If there is one organization on the planet where members gather frequently to acknowledge their unworthiness and sinfulness that would be the Christian church. The Christian faith readily acknowledges the reality of sin because the bible does so. Maturity in the life of Christian means a growing understanding of the pervasiveness of sin, and the need for God’s grace.

What does confession mean?

For the Christian, confession does not mean begging for forgiveness––there is no sin that hasn’t been forgiven through the cross of Jesus Christ. All our past, present, and future sins were taken care of at the cross when we first believe in Christ Jesus. 1 John 2:12 – “I am writing to you, little children, your sins have been forgiven because of Jesus’ name.”

In the New Testament, a Greek word for “Confess” is “homolegeō“, meaning to “speak in agreement.” When we “confess” our sins, we are agreeing with God, and acknowledging that we have sinned. Rather than denying, excusing, or trying to hide our sins from God, we openly express agreement with God over the true nature of our sinful attitudes and actions. Of course, repentance (turning away from that sin) must be accompanied by honest confession. So, the true confession is, when you say, “Lord, I have sinned. I agree with Your evaluation of myself. I’m a sinner and I turn from it.” That is a true confession.

The marks of true confession

David was identified as a man after God’s own heart. He was a great worshiper of God, but his life was marked by terrible sins that lead to terrible consequences. Among the beautiful songs he wrote, Psalm 51 bears the mark of deep guilt. This is a psalm written out of pain, anxiety, and fear when the prophet Nathan confronted David of his gruesome sin of adultery with Bathsheba, and murder of Uriah. In this psalm, David poured out his heart to God in confession. He understood God demands justice, and he asks for mercy; He saw his sin has made him dirty, so he asks God to clean him; The guilt he was carrying has made him physically sick, and he asks God to heal him; His wicked act has severed his relationship with God, and he asks it to be restored. So, this psalm is a prayer of true confession.

There are many lessons we learn from this psalm about the true confession. In David’s confession basically, we find four components: (1) Right view of Sin, (2) Right view of God, (3) Right view of salvation, and (4) Right view of himself.

Right view of sin (Psalm 51:1-5)

I must acknowledge my sin

David understood what sin is, and he recognized the wretchedness of his own heart. He is broken over his sin and came to God with a contrite heart acknowledging his guilt.

I must recognize that my sin deserves punishment

David recognized what he deserves is judgment for the crime he committed, and he pleads with God not to give him what he deserved, but to show him mercy. God is never obligated to extend His mercy to an undeserving sinner. Mercy by definition is something God does voluntarily. He is not bound to do it. But He does it out of the sheer goodness of His heart as it pleases Him. David asks that God spare him that judgment. He appeals to God’s mercy (v1).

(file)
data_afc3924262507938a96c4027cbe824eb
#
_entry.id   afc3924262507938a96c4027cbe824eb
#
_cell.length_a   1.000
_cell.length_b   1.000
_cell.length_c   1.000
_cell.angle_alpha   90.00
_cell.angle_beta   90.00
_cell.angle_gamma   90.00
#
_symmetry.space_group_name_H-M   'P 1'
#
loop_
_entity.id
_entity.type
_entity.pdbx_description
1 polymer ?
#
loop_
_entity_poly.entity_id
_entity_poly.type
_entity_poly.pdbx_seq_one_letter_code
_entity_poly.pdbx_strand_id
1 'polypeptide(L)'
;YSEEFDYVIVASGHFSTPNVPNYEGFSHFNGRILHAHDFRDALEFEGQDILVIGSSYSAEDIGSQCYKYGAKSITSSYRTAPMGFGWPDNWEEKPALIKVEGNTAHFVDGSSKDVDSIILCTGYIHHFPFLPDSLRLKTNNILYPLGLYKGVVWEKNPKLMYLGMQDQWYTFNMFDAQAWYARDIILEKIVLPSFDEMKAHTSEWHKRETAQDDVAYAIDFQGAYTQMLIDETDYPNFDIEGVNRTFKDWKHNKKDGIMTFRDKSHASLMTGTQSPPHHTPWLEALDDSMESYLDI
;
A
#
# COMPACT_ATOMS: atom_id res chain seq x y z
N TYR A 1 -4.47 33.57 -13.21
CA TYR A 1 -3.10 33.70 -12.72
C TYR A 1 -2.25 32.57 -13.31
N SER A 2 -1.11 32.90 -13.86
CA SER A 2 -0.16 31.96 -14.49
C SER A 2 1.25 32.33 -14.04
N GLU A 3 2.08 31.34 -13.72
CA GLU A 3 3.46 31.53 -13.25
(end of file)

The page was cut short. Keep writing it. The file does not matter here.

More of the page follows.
I must understand that my sin needs to be cleansed

David asks God to wash away his iniquities and clean him completely (v2). He is asking for forgiveness from God. This is the beauty of God’s mercy; at Calvary, God made available a bath for those who ask for cleansing. ‘There is a fountain filled with blood Drawn from Immanuel’s veins. And sinners plunged beneath that flood, Lose all their guilty stains’ (reference – There is a Fountain).

I must acknowledge the full responsibility of my sin

David does not pass the blame to anyone like Adam did in the garden. He didn’t blame Bathsheba. We know that she was not completely innocent. She should have been aware that David was out on the balcony when she showed up herself in the middle of the day on her housetop when her husband was away (2 Samuel 11). David didn’t say, ‘the devil made me do it’. Neither has he blamed God for the opportunity of temptation. He said, ‘I acknowledge, I did it’ (V3). True confession accepts full liability for sin.

I must acknowledge sin is a rebellion against God

David said, “Against You, You only, have I sinned, And done this evil in Your sight” (v4). When we sin, we are not simply breaking a code, we are sinning against a person. Sin has implications in all kinds of directions, but it is primarily against God. Sin is an active rebellion against God’s Holy Character.

I must recognize my utter depravity

“I was sinful from the time I was conceived’ (v5). He was not saying that he was born as an illegitimate child; neither was he saying that he had done something evil by being born. Rather, he was acknowledging the human condition of fallenness, a condition that he himself brought into this world. The idea is that we are not sinners because we sin, but that we sin because we are sinners.